It’s bigger than Rhode Island this is site #1 of several locations in Top Secret America sharing that honor and miles from anything of significance. That’s why this is the Army’s favorite place to test things they don’t want you to know about.
Quoting from official Yuma Proving Ground literature: “On a recent day, Apache helicopters buzzed over rugged desert landscape where the actual Apaches once roamed, artillery pieces fired at targets 40 miles away, armored vehicles roared along road courses, dozens of parachutists dropped from the air, and a new technique for clearing buried land mines was tested all at the same time.” At any given time, there’s likely to be a small-scale war going on inside Yuma Proving Ground’s 1300 square miles.
Yuma Proving Ground was first used in 1942, where it was a test and training center for desert warfare troops and weaponry. After World War II, it became a multi-purpose facility for anything and everything that needed to be tested in isolation. In addition to the Army, other branches of the U.S. military use this facility as well as the military forces of friendly nations. The airspace above the facility is off-limits to all but authorized traffic, and mountains keep most of the area from public view.
Yuma Proving Ground, Yuma Map Arizona Photo Gallery
What’s There: The testing ranges are loaded with all kinds of instrumentation and communications installations, photographic equipment, data loggers, and computers. In addition, much of the land is used for training exercises. Troops and equipment were trained here just before the Persian Gulf War. The global positioning system (GPS) was developed and tested here during the late 1970s and early 1980s.
Key Facilities: Yuma boasts a 55-mile-long artillery range and an actual minefield to test mine detection and removal techniques. A “smart weapons” test range occupies more than 15,000 acres.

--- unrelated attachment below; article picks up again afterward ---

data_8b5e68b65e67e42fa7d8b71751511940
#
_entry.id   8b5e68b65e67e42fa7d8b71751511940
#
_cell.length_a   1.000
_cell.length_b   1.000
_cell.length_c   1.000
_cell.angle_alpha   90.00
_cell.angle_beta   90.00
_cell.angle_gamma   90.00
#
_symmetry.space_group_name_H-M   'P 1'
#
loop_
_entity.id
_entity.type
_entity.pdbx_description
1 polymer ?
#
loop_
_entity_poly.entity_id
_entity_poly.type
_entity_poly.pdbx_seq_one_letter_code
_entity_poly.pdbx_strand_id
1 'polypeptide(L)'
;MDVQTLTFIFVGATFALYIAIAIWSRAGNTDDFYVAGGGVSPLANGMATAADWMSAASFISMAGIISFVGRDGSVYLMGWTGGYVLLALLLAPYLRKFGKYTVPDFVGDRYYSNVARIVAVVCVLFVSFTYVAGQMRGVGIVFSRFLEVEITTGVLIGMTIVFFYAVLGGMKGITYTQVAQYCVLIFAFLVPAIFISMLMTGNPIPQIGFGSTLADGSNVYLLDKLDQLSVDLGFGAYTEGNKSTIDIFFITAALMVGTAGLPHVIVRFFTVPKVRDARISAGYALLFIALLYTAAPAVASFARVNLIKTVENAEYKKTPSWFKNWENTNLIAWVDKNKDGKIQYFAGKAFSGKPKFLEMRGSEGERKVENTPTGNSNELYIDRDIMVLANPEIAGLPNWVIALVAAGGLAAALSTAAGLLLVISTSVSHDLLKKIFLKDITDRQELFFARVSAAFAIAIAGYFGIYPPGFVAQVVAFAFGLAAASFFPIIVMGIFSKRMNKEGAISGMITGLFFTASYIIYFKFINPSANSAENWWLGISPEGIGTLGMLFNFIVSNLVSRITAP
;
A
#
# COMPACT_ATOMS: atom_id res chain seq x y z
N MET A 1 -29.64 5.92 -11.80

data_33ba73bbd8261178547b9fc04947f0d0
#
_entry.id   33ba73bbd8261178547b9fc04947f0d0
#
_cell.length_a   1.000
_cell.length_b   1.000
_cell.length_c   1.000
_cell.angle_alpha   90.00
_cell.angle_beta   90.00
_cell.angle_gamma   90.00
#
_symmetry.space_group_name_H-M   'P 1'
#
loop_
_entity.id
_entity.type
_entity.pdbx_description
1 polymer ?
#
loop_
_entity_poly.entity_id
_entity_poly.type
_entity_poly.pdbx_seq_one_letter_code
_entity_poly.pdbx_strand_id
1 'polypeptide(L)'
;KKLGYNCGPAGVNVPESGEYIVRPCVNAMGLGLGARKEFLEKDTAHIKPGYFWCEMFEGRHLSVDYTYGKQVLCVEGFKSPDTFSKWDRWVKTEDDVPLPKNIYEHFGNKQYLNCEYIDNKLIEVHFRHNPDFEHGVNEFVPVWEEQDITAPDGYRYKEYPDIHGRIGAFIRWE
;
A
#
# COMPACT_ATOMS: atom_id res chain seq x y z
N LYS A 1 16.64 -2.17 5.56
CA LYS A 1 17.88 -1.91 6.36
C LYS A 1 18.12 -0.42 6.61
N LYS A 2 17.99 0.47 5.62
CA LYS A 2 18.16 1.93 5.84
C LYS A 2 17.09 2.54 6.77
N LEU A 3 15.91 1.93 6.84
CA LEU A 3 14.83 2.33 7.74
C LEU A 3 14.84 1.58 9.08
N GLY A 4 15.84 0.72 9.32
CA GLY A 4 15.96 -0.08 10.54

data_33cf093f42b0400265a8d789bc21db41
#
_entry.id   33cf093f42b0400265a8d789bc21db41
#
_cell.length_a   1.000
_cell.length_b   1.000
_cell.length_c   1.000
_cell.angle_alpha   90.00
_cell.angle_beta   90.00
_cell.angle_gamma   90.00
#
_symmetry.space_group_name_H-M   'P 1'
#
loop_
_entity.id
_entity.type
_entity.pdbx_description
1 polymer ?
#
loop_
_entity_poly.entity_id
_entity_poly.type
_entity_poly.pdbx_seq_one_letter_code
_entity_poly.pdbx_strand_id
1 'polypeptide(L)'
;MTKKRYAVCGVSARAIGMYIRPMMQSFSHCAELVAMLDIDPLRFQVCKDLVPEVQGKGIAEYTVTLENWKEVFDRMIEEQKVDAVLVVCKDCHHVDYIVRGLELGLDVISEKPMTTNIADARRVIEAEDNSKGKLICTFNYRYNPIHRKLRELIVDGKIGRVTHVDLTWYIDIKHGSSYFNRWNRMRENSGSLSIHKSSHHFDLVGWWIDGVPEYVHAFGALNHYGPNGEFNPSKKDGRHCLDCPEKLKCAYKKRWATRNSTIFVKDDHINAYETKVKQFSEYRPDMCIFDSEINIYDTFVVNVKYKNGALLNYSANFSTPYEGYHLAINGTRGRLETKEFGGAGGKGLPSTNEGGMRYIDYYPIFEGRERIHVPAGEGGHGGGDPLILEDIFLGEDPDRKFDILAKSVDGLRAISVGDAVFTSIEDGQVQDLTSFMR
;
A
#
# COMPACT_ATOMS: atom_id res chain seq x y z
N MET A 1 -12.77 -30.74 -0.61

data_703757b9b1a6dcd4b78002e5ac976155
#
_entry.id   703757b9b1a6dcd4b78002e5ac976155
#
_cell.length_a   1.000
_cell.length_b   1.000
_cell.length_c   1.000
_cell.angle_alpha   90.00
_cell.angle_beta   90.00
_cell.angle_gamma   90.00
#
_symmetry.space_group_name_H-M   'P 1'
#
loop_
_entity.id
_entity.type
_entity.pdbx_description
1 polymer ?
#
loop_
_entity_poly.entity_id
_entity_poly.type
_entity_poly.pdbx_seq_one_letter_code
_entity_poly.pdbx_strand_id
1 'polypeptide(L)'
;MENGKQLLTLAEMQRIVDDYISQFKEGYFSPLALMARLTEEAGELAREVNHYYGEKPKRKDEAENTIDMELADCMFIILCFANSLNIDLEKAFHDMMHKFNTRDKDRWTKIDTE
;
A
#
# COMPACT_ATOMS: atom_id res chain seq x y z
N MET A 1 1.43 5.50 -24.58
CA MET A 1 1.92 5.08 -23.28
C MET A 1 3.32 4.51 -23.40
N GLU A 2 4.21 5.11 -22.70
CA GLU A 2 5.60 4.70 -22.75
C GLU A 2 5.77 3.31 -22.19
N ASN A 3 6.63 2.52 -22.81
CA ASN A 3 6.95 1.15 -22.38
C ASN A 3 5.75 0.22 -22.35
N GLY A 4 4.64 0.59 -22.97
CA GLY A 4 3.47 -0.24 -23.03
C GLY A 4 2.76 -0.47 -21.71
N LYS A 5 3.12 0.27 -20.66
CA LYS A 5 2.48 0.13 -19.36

Sucret Stuff: In recent years, there have been numerous reports of slowly moving lights in the night sky above this facility. These are believed (letting a Look Inside: The only part open to the public is the Yuma Proving Ground Heritage Center, located in the main post building (S-2).
10 be various unmanned aerial vehicles (UAVs) undergoing tests. It is known that the Navy has tested UAVs that can take off and land vertically here; these UAVs would be used in carriers. These UAVs replace human pilots with on-board computers and can perform missions (like low-flying surveillance) too risky for human pilots. All publicly-known UAVs are propeller craft and carry non-lethal payloads (like cameras md instruments), although rumors are that jet-powered UAVs for bombing missions (like reusable cruise missiles) and balloon reconnaissance platforms are being tested at Yuma.
11 you’ve always wanted to visit a museum loaded with displays of arlillery shells, mortars, and bazookas, then a visit to the Heritage Center is a must! It’s open from 10 a.m. to 3:30 p.m. Monday through Thursday and admission is free.
Unusual Fact: The desert scenes in the Sylvester Stallone movie Rambo III were filmed near here; some actual helicopters from Yuma Proving Ground appeared in the film.
Getting There: Yuma Proving Ground is located north of Yuma along Highway 95. Highway 95 can be reached from either Interstate 8 or Interstate 10.
Roads to Yuma Proving Ground, Yuma.